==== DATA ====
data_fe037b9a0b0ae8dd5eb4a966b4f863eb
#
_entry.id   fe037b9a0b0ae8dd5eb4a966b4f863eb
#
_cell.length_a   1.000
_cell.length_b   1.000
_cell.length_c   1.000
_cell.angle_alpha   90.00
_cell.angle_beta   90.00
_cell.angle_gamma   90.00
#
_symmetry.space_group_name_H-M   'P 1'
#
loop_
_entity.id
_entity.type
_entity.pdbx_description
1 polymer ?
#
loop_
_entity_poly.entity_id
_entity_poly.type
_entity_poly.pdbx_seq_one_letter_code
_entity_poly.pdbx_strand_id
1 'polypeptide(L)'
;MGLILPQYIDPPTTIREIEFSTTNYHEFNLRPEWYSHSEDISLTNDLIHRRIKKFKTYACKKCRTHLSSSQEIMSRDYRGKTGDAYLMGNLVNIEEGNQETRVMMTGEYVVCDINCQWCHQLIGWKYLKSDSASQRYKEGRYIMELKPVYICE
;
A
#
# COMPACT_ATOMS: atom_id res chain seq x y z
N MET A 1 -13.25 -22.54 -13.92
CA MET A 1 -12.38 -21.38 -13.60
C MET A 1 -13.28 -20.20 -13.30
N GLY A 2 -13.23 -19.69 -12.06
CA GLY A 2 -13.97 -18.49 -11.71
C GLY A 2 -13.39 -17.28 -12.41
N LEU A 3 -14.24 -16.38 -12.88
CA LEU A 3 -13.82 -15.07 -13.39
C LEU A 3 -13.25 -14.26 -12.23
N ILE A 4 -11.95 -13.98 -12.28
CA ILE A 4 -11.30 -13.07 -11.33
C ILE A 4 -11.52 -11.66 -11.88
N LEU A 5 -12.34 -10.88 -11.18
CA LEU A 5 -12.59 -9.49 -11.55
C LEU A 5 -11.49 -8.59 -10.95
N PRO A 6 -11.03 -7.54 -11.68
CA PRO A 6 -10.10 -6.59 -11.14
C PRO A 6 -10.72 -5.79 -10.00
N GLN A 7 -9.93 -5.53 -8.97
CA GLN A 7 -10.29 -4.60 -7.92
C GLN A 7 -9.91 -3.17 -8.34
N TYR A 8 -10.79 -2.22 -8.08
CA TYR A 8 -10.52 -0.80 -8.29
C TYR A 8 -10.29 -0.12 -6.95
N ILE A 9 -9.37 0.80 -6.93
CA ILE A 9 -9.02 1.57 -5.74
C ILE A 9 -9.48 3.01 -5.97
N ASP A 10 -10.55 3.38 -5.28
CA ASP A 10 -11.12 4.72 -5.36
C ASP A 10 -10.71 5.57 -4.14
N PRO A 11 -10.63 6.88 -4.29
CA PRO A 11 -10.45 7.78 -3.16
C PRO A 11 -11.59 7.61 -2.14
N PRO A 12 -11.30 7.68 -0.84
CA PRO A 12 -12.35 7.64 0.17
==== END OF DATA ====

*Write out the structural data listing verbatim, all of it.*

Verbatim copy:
data_fe037b9a0b0ae8dd5eb4a966b4f863eb
#
_entry.id   fe037b9a0b0ae8dd5eb4a966b4f863eb
#
_cell.length_a   1.000
_cell.length_b   1.000
_cell.length_c   1.000
_cell.angle_alpha   90.00
_cell.angle_beta   90.00
_cell.angle_gamma   90.00
#
_symmetry.space_group_name_H-M   'P 1'
#
loop_
_entity.id
_entity.type
_entity.pdbx_description
1 polymer ?
#
loop_
_entity_poly.entity_id
_entity_poly.type
_entity_poly.pdbx_seq_one_letter_code
_entity_poly.pdbx_strand_id
1 'polypeptide(L)'
;MGLILPQYIDPPTTIREIEFSTTNYHEFNLRPEWYSHSEDISLTNDLIHRRIKKFKTYACKKCRTHLSSSQEIMSRDYRGKTGDAYLMGNLVNIEEGNQETRVMMTGEYVVCDINCQWCHQLIGWKYLKSDSASQRYKEGRYIMELKPVYICE
;
A
#
# COMPACT_ATOMS: atom_id res chain seq x y z
N MET A 1 -13.25 -22.54 -13.92
CA MET A 1 -12.38 -21.38 -13.60
C MET A 1 -13.28 -20.20 -13.30
N GLY A 2 -13.23 -19.69 -12.06
CA GLY A 2 -13.97 -18.49 -11.71
C GLY A 2 -13.39 -17.28 -12.41
N LEU A 3 -14.24 -16.38 -12.88
CA LEU A 3 -13.82 -15.07 -13.39
C LEU A 3 -13.25 -14.26 -12.23
N ILE A 4 -11.95 -13.98 -12.28
CA ILE A 4 -11.30 -13.07 -11.33
C ILE A 4 -11.52 -11.66 -11.88
N LEU A 5 -12.34 -10.88 -11.18
CA LEU A 5 -12.59 -9.49 -11.55
C LEU A 5 -11.49 -8.59 -10.95
N PRO A 6 -11.03 -7.54 -11.68
CA PRO A 6 -10.10 -6.59 -11.14
C PRO A 6 -10.72 -5.79 -10.00
N GLN A 7 -9.93 -5.53 -8.97
CA GLN A 7 -10.29 -4.60 -7.92
C GLN A 7 -9.91 -3.17 -8.34
N TYR A 8 -10.79 -2.22 -8.08
CA TYR A 8 -10.52 -0.80 -8.29
C TYR A 8 -10.29 -0.12 -6.95
N ILE A 9 -9.37 0.80 -6.93
CA ILE A 9 -9.02 1.57 -5.74
C ILE A 9 -9.48 3.01 -5.97
N ASP A 10 -10.55 3.38 -5.28
CA ASP A 10 -11.12 4.72 -5.36
C ASP A 10 -10.71 5.57 -4.14
N PRO A 11 -10.63 6.88 -4.29
CA PRO A 11 -10.45 7.78 -3.16
C PRO A 11 -11.59 7.61 -2.14
N PRO A 12 -11.30 7.68 -0.84
CA PRO A 12 -12.35 7.64 0.17